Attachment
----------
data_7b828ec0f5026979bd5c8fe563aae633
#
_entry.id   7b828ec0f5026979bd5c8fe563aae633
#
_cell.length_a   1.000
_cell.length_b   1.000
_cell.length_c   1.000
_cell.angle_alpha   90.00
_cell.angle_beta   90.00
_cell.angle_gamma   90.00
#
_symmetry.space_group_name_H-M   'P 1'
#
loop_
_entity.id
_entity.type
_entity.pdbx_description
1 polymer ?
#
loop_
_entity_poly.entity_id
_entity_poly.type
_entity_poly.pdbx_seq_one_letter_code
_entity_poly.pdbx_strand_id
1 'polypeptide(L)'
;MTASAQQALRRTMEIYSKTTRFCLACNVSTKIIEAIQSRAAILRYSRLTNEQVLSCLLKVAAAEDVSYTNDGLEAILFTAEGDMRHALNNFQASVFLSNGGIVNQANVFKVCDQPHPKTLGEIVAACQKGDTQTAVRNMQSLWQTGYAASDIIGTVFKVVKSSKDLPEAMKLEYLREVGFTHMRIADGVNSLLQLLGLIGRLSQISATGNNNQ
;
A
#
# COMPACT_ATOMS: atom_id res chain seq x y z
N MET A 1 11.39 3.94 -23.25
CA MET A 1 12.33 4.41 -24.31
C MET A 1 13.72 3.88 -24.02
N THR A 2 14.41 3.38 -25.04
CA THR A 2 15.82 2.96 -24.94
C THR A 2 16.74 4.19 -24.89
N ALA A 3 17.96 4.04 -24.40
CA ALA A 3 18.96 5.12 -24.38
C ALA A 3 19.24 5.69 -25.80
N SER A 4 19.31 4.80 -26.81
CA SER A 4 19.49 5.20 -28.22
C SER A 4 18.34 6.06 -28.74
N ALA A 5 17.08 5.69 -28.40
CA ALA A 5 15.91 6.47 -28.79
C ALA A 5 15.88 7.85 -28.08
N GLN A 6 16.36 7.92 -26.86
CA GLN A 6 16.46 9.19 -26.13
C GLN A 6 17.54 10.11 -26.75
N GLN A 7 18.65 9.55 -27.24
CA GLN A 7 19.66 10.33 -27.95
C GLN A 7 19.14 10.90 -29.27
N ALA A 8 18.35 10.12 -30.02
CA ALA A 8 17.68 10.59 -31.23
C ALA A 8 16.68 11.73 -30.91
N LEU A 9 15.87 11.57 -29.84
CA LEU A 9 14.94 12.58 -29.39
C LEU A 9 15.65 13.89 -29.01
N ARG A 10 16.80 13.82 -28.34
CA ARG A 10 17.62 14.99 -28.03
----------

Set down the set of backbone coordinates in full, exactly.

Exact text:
data_7b828ec0f5026979bd5c8fe563aae633
#
_entry.id   7b828ec0f5026979bd5c8fe563aae633
#
_cell.length_a   1.000
_cell.length_b   1.000
_cell.length_c   1.000
_cell.angle_alpha   90.00
_cell.angle_beta   90.00
_cell.angle_gamma   90.00
#
_symmetry.space_group_name_H-M   'P 1'
#
loop_
_entity.id
_entity.type
_entity.pdbx_description
1 polymer ?
#
loop_
_entity_poly.entity_id
_entity_poly.type
_entity_poly.pdbx_seq_one_letter_code
_entity_poly.pdbx_strand_id
1 'polypeptide(L)'
;MTASAQQALRRTMEIYSKTTRFCLACNVSTKIIEAIQSRAAILRYSRLTNEQVLSCLLKVAAAEDVSYTNDGLEAILFTAEGDMRHALNNFQASVFLSNGGIVNQANVFKVCDQPHPKTLGEIVAACQKGDTQTAVRNMQSLWQTGYAASDIIGTVFKVVKSSKDLPEAMKLEYLREVGFTHMRIADGVNSLLQLLGLIGRLSQISATGNNNQ
;
A
#
# COMPACT_ATOMS: atom_id res chain seq x y z
N MET A 1 11.39 3.94 -23.25
CA MET A 1 12.33 4.41 -24.31
C MET A 1 13.72 3.88 -24.02
N THR A 2 14.41 3.38 -25.04
CA THR A 2 15.82 2.96 -24.94
C THR A 2 16.74 4.19 -24.89
N ALA A 3 17.96 4.04 -24.40
CA ALA A 3 18.96 5.12 -24.38
C ALA A 3 19.24 5.69 -25.80
N SER A 4 19.31 4.80 -26.81
CA SER A 4 19.49 5.20 -28.22
C SER A 4 18.34 6.06 -28.74
N ALA A 5 17.08 5.69 -28.40
CA ALA A 5 15.91 6.47 -28.79
C ALA A 5 15.88 7.85 -28.08
N GLN A 6 16.36 7.92 -26.86
CA GLN A 6 16.46 9.19 -26.13
C GLN A 6 17.54 10.11 -26.75
N GLN A 7 18.65 9.55 -27.24
CA GLN A 7 19.66 10.33 -27.95
C GLN A 7 19.14 10.90 -29.27
N ALA A 8 18.35 10.12 -30.02
CA ALA A 8 17.68 10.59 -31.23
C ALA A 8 16.68 11.73 -30.91
N LEU A 9 15.87 11.57 -29.84
CA LEU A 9 14.94 12.58 -29.39
C LEU A 9 15.65 13.89 -29.01
N ARG A 10 16.80 13.82 -28.34
CA ARG A 10 17.62 14.99 -28.03